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New York Mets History

Forgotten Mets History: Jason Bay’s brief time in the Flushing farm system

NEW YORK, NY - APRIL 23: Jason Bay #44 of the New York Mets looks on from the dugout against the San Francisco Giants at Citi Field on April 23, 2012 in the Flushing neighborhood of the Queens borough of New York City. (Photo by Chris Trotman/Getty Images)
NEW YORK, NY - APRIL 23: Jason Bay #44 of the New York Mets looks on from the dugout against the San Francisco Giants at Citi Field on April 23, 2012 in the Flushing neighborhood of the Queens borough of New York City. (Photo by Chris Trotman/Getty Images)
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Years before he became one of the highest-paid players on the New York Mets, Jason Bay was a member of the organization’s farm system. Who remembers this?

Something I’m not sure too many New York Mets fans know about Jason Bay is his minor league career. Though he played like a minor leaguer during his time with the Mets, he was actually once a true minor leaguer in their farm system.

Way back in 2002, Bay was traded with Jimmy Serrano from the Montreal Expos to the Mets. Lou Collier went north of the border in a deal no one really thinks much about.

Bay spent the beginning of the season on the Mets’ farm. He didn’t dig his heels in too deeply. On July 31, 2002, he was dealt in a package to the San Diego Padres.

Only one year later, Bay was in the major leagues with the Padres. He was traded again mid-season, this time to the Pittsburgh Pirates where he had a lot of success. Prior to those good days in Pittsburgh, Bay spent time with the Port St. Lucie and Binghamton squads in the Mets minor league system.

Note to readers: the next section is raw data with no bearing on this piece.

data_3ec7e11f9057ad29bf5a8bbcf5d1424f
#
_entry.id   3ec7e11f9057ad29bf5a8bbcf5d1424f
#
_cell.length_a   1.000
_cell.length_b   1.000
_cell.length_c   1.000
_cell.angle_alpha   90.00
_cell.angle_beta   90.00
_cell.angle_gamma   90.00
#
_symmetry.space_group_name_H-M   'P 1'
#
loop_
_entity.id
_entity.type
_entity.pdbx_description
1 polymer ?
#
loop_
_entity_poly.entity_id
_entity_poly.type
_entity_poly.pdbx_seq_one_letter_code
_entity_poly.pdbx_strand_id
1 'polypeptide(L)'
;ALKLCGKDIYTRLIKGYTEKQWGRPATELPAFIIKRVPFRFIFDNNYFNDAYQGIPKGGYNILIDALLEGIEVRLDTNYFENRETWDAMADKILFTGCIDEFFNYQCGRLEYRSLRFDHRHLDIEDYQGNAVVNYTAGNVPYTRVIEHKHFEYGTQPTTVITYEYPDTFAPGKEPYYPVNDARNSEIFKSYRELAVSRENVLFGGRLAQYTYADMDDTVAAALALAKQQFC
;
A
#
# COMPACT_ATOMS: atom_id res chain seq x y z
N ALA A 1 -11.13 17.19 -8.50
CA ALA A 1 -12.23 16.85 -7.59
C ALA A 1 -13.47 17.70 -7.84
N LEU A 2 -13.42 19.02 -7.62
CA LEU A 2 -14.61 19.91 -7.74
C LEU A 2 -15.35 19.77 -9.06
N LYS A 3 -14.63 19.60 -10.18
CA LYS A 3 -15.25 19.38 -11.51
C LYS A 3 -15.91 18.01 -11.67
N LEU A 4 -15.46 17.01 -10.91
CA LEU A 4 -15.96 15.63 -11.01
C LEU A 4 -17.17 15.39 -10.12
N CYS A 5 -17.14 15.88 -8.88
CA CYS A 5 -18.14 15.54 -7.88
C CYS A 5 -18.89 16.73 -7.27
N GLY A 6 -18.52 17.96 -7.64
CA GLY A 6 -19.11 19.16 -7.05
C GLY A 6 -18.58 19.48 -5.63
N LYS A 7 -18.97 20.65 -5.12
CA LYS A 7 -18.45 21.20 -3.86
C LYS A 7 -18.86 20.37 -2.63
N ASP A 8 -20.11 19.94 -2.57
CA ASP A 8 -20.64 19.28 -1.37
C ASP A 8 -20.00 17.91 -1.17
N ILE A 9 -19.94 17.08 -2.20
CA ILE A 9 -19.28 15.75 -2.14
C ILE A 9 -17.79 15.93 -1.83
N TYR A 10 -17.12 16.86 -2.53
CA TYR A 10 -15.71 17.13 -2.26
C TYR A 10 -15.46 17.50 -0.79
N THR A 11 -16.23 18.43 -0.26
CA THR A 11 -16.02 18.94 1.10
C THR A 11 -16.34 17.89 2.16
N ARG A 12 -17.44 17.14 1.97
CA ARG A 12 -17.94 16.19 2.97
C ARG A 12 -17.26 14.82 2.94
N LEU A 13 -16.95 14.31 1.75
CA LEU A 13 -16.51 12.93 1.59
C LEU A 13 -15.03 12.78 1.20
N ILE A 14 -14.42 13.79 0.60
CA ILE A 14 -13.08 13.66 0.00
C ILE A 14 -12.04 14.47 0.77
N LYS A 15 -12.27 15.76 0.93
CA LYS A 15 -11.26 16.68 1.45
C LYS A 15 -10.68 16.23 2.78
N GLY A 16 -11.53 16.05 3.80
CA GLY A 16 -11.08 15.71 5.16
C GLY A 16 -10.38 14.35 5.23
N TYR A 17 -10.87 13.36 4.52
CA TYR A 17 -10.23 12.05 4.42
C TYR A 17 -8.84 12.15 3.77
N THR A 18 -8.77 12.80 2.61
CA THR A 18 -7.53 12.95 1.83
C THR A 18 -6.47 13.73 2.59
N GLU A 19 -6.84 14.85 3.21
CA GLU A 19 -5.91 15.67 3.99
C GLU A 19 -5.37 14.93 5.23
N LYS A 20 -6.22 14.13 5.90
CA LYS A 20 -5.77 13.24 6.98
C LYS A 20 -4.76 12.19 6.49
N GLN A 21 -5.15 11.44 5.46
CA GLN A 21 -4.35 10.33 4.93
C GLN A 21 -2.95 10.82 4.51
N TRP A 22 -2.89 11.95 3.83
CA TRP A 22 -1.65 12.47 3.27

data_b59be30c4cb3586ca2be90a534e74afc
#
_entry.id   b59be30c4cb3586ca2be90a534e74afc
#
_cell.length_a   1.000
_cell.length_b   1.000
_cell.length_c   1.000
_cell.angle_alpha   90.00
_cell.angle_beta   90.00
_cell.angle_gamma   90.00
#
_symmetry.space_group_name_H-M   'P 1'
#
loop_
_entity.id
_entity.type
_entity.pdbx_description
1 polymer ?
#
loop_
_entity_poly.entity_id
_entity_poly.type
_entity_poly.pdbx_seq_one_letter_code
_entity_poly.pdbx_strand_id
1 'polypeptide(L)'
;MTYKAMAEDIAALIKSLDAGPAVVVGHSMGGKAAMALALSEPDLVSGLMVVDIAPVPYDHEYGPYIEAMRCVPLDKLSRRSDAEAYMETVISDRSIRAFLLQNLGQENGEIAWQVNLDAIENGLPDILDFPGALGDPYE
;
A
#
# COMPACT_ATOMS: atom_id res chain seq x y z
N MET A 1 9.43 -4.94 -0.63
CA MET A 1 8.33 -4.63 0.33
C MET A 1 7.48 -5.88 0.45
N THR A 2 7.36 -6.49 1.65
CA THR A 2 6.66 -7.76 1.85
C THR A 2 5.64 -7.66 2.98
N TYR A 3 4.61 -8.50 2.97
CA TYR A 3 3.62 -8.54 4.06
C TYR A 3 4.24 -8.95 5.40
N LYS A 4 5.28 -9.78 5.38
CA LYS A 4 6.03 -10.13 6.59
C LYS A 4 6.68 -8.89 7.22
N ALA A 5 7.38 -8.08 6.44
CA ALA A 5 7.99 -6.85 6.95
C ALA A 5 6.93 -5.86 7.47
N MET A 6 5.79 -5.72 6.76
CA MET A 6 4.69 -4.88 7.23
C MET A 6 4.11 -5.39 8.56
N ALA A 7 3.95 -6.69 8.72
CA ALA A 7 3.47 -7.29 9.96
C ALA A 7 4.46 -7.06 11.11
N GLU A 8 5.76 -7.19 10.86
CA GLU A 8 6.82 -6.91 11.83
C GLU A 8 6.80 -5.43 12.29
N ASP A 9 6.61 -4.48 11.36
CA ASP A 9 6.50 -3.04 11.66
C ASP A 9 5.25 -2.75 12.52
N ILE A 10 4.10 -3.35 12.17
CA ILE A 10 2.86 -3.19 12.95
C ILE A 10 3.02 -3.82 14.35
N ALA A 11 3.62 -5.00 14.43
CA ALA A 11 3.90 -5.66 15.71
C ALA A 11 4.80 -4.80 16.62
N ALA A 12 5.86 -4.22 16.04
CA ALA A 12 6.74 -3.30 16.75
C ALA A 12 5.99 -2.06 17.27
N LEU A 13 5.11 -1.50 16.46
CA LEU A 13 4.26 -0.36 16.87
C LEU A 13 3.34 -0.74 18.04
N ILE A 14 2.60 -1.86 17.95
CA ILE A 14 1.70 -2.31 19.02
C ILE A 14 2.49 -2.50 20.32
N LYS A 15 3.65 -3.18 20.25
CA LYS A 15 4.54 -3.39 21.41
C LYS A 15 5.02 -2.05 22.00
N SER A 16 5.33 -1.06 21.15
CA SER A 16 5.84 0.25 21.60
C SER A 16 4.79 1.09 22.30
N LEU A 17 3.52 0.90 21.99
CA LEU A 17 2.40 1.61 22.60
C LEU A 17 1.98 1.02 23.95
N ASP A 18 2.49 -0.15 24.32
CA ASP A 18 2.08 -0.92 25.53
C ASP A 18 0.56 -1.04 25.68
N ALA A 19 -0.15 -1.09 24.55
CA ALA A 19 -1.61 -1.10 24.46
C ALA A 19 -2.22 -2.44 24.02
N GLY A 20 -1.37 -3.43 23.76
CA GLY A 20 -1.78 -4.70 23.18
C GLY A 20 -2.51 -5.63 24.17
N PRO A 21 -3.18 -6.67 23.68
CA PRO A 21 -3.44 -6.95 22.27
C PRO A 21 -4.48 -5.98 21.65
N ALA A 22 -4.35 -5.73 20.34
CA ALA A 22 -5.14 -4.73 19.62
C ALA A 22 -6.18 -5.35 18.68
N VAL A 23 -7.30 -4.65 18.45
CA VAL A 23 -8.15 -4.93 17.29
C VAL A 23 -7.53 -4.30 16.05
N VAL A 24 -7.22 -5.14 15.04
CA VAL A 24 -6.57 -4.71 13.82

At St. Lucie, Bay slashed .272/.363/.437 with 9 home runs in 305 plate appearances. He played alongside Angel Pagan, Jose Reyes, and the father of Ronald Acuna Jr., Ronald Acuna Sr.

The time Bay spent at Binghamton was even shorter. In those 128 trips to the plate, he hit 4 more home runs and slashed .290/.383/.477. He never made it higher in the system because of the trade right before the bell rang on that summer’s deadline.

Like many young players, Bay was viewed as a promising young player with a bright future. He lived up to those expectations; at least for a while in other cities. He was a three-time All-Star and the 2004 Rookie of the Year winner. Once he joined the Mets, injuries piled up and his career was over in a flash except it wasn’t because he was still under contract.

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Bay is anything but a homegrown Met. Nevertheless, it’s a note on his career I think many missed or at least forgot about.

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